Estimating FG based off of sparge temp changes?

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dirtyb15

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I have been using brewtarget exclusively since i started with AG. I love the software, but trying to figure out how to lower the FG a little on a recipe. Its an IPA and after entering everything in, Brewtarget is saying it will have an FG of around 1.018. I typicaly mash at around 152-153 degrees. Im under the impression that if i lower that temperature to say 150, i should get a lower FG right? If this is true, it does not look like Brewtarget accounts for that, or i am entering something incorrectly. How do i determine what mash temperature will do to FG and any other affected variables?

Thanks!
 

jdauria

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Just tried that in BeerSmith and lowering mash temp did lower the estimated FG. Just for an FYI, lowered the recipe from 152 to 148 and BeerSmith lowered the FG 3 points.

Your post heading though says sparge temp changes, is that a typo and you meant mash? I don't believe changes to sparge temps will change the FG.
 
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dirtyb15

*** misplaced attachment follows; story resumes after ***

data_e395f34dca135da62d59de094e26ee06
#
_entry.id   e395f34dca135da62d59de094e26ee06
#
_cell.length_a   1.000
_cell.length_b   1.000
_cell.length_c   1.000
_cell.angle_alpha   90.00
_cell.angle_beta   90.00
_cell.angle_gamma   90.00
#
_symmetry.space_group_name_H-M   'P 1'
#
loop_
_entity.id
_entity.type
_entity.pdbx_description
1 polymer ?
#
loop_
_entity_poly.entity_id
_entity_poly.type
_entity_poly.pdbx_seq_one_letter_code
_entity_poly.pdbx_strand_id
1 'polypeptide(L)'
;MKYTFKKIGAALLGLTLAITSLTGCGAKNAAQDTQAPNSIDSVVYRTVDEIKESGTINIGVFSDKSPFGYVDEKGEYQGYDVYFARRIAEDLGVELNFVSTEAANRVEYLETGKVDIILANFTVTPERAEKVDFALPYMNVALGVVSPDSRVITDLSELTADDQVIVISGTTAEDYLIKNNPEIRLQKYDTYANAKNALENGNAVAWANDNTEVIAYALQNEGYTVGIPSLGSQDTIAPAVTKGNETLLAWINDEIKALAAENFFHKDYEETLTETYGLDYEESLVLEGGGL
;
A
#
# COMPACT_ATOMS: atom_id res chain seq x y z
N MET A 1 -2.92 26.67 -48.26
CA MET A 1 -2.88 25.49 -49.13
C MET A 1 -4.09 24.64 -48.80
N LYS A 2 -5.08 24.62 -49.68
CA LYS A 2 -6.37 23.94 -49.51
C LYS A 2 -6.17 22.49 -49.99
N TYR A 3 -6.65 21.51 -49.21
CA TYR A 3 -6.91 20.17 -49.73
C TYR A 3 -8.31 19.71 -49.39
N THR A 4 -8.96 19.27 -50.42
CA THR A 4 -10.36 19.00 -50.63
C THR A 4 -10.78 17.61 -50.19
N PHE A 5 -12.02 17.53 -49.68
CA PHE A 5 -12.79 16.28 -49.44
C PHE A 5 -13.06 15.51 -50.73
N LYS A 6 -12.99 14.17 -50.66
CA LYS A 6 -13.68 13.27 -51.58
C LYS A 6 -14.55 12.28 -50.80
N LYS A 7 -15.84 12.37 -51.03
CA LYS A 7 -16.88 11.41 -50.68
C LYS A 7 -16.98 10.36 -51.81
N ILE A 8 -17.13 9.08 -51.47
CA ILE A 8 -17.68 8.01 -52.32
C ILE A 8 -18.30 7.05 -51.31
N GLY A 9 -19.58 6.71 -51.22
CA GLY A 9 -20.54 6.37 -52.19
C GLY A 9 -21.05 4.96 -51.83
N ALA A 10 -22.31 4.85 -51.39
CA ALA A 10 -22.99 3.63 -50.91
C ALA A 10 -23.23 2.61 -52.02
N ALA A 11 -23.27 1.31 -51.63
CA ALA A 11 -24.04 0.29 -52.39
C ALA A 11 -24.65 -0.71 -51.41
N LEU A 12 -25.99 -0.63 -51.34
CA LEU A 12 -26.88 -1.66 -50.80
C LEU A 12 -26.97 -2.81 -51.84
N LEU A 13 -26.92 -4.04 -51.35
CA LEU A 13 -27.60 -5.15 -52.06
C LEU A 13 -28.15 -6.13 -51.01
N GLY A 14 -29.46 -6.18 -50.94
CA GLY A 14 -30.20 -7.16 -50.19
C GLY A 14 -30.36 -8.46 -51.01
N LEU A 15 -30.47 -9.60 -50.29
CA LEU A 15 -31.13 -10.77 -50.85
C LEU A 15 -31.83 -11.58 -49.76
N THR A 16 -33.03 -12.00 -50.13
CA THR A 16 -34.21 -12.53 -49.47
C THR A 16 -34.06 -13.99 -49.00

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Sorry, yes Mash Temp. Okay, good to know. Thanks for the info!
 

shtoive87

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I believe the rule of thumb is you will get 1% more attenuation per degree Fahrenheit. I'm sure it varies widely, but it gives a good idea of how mash temps affect the outcome of the beer.
 

BobBailey

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Simple sugar is the best way to lower FG and dry out an IPA. Just substitute 3/4 pound of sugar for a pound of base malt and add to your kettle after hot break. I like turbinado personally, but even plain old table sugar works well.
 

WoodlandBrew

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Here is a compilation of data from 3 sources showing mash temperature vs attenuation.
http://www.woodlandbrew.com/2013/01/measured-mash-temperature-effects.html

Even within the same sets of data the results have significant deviation. Generally a lower longer mash will be more fermentable, but it may be difficult to predict final gravity within one point.

Also, fwiw, here is some information on uses sugar to lower final gravity:
http://www.woodlandbrew.com/2012/12/final-gravity-in-recipe-formulation.html
 

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